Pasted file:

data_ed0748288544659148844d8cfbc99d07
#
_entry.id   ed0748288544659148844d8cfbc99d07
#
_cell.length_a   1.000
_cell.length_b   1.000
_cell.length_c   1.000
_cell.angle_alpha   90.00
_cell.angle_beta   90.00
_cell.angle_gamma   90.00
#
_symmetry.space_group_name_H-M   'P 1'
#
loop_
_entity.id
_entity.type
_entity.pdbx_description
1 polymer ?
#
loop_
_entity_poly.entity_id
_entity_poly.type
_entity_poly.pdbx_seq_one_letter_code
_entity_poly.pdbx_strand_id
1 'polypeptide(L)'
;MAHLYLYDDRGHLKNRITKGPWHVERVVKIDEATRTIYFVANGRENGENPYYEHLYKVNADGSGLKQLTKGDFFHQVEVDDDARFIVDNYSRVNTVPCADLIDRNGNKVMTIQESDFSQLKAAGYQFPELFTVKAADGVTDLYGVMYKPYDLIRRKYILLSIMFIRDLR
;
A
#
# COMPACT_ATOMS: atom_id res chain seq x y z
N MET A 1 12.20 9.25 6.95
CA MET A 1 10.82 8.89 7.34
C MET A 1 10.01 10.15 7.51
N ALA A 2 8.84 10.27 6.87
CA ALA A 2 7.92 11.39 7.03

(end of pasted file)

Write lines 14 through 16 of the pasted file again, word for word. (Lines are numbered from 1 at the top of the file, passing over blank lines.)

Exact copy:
loop_
_entity.id
_entity.type